Purchasing concrete

Old 06-11-08, 03:52 PM
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Purchasing concrete

I know it's not the best idea to purchase "tired" (obviously not sure of the term) concrete for any project but it's all about money I am completely redoing my backyard that will include a partial concrete slab patio. With today's prices of gas and ready concrete (i can't mix concrete myself - bad back and i think it's even more expensive) I was thinking of using leftovers from whatever surrounding neighborhood projects I can find to use on my patio. I never tried it myself but one of my friends is telling me that using this type of small batches of "tired" concrete will cause cracks in the slab. I was going to cover the patio with something similar to "cool-deck" anyway. So depending on the size of the cracks they will be covered anyway and it could save me a lot of money.

Old 06-11-08, 05:28 PM
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Are you saying that whenever someone nearby pours concrete, you will try to obtain and use their leftovers before it sets up? If so, it's a bad idea for several reasons. The first is, logistically you'd need to be home when someone else is pouring, find the concrete truck driver, and coordinate it with him (and slip him some cash) so he would be willing to bring it to your house. He could probably get fired for doing so. If his truck damaged your driveway or yard who would be responsible?
Just because he brings it doesn't mean he'll do anything other than dump it out (in your pre-formed area or in your wheelbarrow). He won't get out of the truck and finish it for you. You'd need to do that. If the concrete has been mixing in the truck for awhile, you could get a "hot load" that flash sets. You'd not have much time to work it.
After he dumps it, he will expect to do all his washing out (he has to clean his truck and chutes) on YOUR lot, not the one he was paid to deliver to in the first place. You'd assume responsibility for the cleanup. If he washes the slurry down the gutter he (or you) could get hit with HUGE environmental fines.
Your friend is right about the cracks between different pours, and kool deck does not fix cracks. They will transfer up through the coating within days.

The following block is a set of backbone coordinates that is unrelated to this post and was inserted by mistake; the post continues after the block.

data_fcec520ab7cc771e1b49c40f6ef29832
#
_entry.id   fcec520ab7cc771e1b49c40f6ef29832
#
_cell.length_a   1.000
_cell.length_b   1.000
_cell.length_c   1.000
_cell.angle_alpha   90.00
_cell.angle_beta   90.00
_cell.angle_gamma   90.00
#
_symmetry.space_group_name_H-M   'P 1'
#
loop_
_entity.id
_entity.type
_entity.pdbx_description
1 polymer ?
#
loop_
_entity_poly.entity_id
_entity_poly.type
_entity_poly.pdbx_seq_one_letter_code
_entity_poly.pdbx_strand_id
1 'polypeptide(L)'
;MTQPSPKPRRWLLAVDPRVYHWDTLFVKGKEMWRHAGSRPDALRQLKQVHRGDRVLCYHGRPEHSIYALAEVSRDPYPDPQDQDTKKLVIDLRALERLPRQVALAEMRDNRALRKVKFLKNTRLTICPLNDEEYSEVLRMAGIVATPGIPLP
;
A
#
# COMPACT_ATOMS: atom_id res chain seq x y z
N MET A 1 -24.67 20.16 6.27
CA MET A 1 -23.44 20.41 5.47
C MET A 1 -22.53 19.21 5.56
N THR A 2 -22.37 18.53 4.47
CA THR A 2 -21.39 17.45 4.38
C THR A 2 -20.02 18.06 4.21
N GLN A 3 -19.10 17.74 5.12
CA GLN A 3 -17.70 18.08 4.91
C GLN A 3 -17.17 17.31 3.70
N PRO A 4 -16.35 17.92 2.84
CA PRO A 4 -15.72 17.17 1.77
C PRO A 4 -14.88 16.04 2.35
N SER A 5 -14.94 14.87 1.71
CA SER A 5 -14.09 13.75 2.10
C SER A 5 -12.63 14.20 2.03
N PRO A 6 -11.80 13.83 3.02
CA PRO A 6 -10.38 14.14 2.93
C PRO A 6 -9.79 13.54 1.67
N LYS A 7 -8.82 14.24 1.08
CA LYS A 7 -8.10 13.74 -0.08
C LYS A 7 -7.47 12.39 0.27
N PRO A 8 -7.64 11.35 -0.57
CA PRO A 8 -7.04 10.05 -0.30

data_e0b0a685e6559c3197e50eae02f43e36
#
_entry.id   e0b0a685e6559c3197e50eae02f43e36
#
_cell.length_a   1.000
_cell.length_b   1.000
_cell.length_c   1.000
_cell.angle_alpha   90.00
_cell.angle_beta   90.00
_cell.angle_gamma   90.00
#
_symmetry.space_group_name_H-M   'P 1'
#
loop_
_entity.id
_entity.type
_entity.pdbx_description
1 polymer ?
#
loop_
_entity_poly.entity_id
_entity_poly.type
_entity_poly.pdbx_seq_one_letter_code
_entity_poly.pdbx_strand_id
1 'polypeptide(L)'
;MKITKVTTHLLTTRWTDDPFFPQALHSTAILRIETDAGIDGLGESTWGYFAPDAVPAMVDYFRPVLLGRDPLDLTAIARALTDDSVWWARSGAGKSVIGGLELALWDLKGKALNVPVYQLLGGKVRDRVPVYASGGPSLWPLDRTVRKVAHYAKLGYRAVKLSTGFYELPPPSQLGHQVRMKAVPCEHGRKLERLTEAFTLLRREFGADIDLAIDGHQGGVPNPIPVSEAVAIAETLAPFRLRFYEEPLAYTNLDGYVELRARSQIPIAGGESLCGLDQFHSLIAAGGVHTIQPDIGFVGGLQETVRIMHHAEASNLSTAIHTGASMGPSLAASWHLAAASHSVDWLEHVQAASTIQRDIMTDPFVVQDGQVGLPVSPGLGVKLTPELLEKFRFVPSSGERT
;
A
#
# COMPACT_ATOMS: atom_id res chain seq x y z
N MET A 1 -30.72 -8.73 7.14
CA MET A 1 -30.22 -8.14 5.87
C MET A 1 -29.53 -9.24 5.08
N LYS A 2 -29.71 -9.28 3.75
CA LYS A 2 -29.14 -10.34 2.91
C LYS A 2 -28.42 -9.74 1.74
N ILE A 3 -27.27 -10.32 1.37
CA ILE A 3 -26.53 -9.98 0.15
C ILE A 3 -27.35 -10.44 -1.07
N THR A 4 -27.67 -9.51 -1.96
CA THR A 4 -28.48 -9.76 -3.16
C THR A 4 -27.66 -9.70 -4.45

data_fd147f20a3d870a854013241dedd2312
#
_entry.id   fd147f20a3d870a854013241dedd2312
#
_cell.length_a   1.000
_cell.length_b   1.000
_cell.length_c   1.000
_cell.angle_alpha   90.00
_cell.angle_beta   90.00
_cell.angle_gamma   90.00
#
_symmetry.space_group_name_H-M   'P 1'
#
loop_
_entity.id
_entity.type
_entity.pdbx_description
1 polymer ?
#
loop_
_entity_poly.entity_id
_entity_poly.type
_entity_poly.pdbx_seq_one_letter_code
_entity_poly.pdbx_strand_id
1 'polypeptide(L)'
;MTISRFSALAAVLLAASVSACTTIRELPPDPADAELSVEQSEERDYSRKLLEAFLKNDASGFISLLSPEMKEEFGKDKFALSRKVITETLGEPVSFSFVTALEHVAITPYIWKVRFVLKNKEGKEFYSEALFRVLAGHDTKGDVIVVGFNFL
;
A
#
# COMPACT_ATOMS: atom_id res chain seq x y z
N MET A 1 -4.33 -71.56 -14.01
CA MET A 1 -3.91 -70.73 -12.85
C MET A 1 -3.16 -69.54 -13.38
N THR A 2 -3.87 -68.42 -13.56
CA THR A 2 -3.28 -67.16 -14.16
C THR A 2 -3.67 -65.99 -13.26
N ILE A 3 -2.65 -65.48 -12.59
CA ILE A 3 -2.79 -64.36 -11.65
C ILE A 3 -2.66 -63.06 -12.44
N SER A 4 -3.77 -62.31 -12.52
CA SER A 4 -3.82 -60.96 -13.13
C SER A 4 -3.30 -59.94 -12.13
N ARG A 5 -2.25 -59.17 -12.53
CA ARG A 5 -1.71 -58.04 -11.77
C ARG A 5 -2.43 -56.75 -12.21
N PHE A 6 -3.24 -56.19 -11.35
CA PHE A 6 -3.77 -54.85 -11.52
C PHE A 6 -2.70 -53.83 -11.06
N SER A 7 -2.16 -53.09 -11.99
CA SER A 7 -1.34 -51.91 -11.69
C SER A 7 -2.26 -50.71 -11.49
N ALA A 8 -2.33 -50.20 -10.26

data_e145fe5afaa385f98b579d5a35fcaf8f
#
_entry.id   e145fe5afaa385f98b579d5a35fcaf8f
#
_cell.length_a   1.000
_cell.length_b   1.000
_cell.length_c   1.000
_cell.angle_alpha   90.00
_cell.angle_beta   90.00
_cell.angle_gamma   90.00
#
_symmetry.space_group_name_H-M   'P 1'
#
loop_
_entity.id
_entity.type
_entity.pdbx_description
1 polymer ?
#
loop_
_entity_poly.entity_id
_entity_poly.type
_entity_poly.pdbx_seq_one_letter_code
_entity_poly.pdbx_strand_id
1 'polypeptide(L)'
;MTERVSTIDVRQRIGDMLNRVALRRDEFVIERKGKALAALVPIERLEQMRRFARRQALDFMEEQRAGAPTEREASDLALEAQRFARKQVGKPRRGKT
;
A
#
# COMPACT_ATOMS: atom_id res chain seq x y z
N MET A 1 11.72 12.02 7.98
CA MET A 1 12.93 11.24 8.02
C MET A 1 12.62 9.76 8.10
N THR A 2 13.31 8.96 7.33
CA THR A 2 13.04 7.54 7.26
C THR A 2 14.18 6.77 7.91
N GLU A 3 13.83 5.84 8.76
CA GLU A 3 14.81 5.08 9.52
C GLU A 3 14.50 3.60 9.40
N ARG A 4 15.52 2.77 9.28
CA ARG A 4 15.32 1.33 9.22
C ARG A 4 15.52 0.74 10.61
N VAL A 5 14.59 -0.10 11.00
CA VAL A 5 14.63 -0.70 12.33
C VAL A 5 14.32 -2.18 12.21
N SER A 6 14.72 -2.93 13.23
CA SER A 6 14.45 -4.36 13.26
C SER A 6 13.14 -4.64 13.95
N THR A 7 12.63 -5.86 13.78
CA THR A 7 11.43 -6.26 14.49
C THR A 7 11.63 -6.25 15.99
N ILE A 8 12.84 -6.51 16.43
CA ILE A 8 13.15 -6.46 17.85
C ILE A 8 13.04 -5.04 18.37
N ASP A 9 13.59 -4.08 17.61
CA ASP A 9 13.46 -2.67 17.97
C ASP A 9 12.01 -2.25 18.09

Your best bet would be to hire some of the concrete finishers working in your neighborhood "under the table". Finishers are always looking for a little extra cash (cash, not a check). They know what to do, and you'd end up with a much better job, and cheaper than if you hired it out legitimately. Good luck.

Old 06-11-08, 05:46 PM
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I just added a patio to my rear yard. Instead of concrete, I used pavers. I got a good grade, ran a few sacks of sand over it and laid the pavers. It was less money by far that concrete would have cost me. The work was in stages. (I am disabled and can only do stuff for a bit at a time). You could lay a nice pattern and save by eliminating the kool deck ? Just a thought.
I purchased 8x16x2 because they were the most economical and the new patio looks much better that the existing concrete one. Good luck with it
Old 06-11-08, 06:20 PM
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It is amazing how much time and money "money-saving-ideas" end up costing you.

You have a bad back so you can't mix concrete, but plan on finishing it? WRONG!

You are going to use a skim coat of material to cover the cold joints/cracks? WRONG!

You are going to beg shorts from random and unknown concrete trucks in the area? WRONG!

Save your pennies, Sir or Madam, because your plan is not going to happen.

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